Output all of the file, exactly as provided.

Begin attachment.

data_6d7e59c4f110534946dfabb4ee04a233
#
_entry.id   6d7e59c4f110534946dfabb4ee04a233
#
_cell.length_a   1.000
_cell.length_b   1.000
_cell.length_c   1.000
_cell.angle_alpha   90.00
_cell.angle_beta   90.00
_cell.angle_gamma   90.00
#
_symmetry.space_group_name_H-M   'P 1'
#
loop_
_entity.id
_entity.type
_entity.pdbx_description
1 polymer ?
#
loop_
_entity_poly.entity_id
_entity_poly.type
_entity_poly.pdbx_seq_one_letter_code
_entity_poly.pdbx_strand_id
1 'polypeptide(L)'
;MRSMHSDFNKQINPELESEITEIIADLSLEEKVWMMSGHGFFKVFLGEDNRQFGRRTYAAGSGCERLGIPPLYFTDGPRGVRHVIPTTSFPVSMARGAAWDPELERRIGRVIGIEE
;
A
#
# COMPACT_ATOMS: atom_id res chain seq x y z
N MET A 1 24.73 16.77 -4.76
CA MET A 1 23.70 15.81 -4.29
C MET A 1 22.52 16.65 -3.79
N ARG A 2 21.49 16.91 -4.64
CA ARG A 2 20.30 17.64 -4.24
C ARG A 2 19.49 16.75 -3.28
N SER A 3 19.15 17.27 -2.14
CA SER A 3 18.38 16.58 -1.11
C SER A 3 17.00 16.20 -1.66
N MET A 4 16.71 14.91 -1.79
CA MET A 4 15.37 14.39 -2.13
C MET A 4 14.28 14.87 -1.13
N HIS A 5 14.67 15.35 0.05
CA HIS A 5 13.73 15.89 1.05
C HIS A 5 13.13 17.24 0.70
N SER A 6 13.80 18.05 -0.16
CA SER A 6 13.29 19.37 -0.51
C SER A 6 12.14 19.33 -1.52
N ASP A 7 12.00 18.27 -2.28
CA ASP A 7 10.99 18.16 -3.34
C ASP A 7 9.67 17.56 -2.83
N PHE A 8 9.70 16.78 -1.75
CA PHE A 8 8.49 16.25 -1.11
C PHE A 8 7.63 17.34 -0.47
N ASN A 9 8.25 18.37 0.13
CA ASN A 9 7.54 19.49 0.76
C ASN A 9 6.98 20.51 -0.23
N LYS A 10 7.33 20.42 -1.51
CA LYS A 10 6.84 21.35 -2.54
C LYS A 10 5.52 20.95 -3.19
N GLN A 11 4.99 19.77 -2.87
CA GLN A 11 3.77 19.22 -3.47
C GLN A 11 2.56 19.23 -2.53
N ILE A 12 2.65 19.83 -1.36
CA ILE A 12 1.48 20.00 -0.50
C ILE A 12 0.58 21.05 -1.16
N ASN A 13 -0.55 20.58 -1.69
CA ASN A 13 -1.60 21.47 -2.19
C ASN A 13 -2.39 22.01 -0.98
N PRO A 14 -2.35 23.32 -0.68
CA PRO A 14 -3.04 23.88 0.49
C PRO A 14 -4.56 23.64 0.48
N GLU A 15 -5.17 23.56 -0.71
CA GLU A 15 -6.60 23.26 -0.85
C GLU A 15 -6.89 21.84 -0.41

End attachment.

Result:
data_6d7e59c4f110534946dfabb4ee04a233
#
_entry.id   6d7e59c4f110534946dfabb4ee04a233
#
_cell.length_a   1.000
_cell.length_b   1.000
_cell.length_c   1.000
_cell.angle_alpha   90.00
_cell.angle_beta   90.00
_cell.angle_gamma   90.00
#
_symmetry.space_group_name_H-M   'P 1'
#
loop_
_entity.id
_entity.type
_entity.pdbx_description
1 polymer ?
#
loop_
_entity_poly.entity_id
_entity_poly.type
_entity_poly.pdbx_seq_one_letter_code
_entity_poly.pdbx_strand_id
1 'polypeptide(L)'
;MRSMHSDFNKQINPELESEITEIIADLSLEEKVWMMSGHGFFKVFLGEDNRQFGRRTYAAGSGCERLGIPPLYFTDGPRGVRHVIPTTSFPVSMARGAAWDPELERRIGRVIGIEE
;
A
#
# COMPACT_ATOMS: atom_id res chain seq x y z
N MET A 1 24.73 16.77 -4.76
CA MET A 1 23.70 15.81 -4.29
C MET A 1 22.52 16.65 -3.79
N ARG A 2 21.49 16.91 -4.64
CA ARG A 2 20.30 17.64 -4.24
C ARG A 2 19.49 16.75 -3.28
N SER A 3 19.15 17.27 -2.14
CA SER A 3 18.38 16.58 -1.11
C SER A 3 17.00 16.20 -1.66
N MET A 4 16.71 14.91 -1.79
CA MET A 4 15.37 14.39 -2.13
C MET A 4 14.28 14.87 -1.13
N HIS A 5 14.67 15.35 0.05
CA HIS A 5 13.73 15.89 1.05
C HIS A 5 13.13 17.24 0.70
N SER A 6 13.80 18.05 -0.16
CA SER A 6 13.29 19.37 -0.51
C SER A 6 12.14 19.33 -1.52
N ASP A 7 12.00 18.27 -2.28
CA ASP A 7 10.99 18.16 -3.34
C ASP A 7 9.67 17.56 -2.83
N PHE A 8 9.70 16.78 -1.75
CA PHE A 8 8.49 16.25 -1.11
C PHE A 8 7.63 17.34 -0.47
N ASN A 9 8.25 18.37 0.13
CA ASN A 9 7.54 19.49 0.76
C ASN A 9 6.98 20.51 -0.23
N LYS A 10 7.33 20.42 -1.51
CA LYS A 10 6.84 21.35 -2.54
C LYS A 10 5.52 20.95 -3.19
N GLN A 11 4.99 19.77 -2.87
CA GLN A 11 3.77 19.22 -3.47
C GLN A 11 2.56 19.23 -2.53
N ILE A 12 2.65 19.83 -1.36
CA ILE A 12 1.48 20.00 -0.50
C ILE A 12 0.58 21.05 -1.16
N ASN A 13 -0.55 20.58 -1.69
CA ASN A 13 -1.60 21.47 -2.19
C ASN A 13 -2.39 22.01 -0.98
N PRO A 14 -2.35 23.32 -0.68
CA PRO A 14 -3.04 23.88 0.49
C PRO A 14 -4.56 23.64 0.48
N GLU A 15 -5.17 23.56 -0.71
CA GLU A 15 -6.60 23.26 -0.85
C GLU A 15 -6.89 21.84 -0.41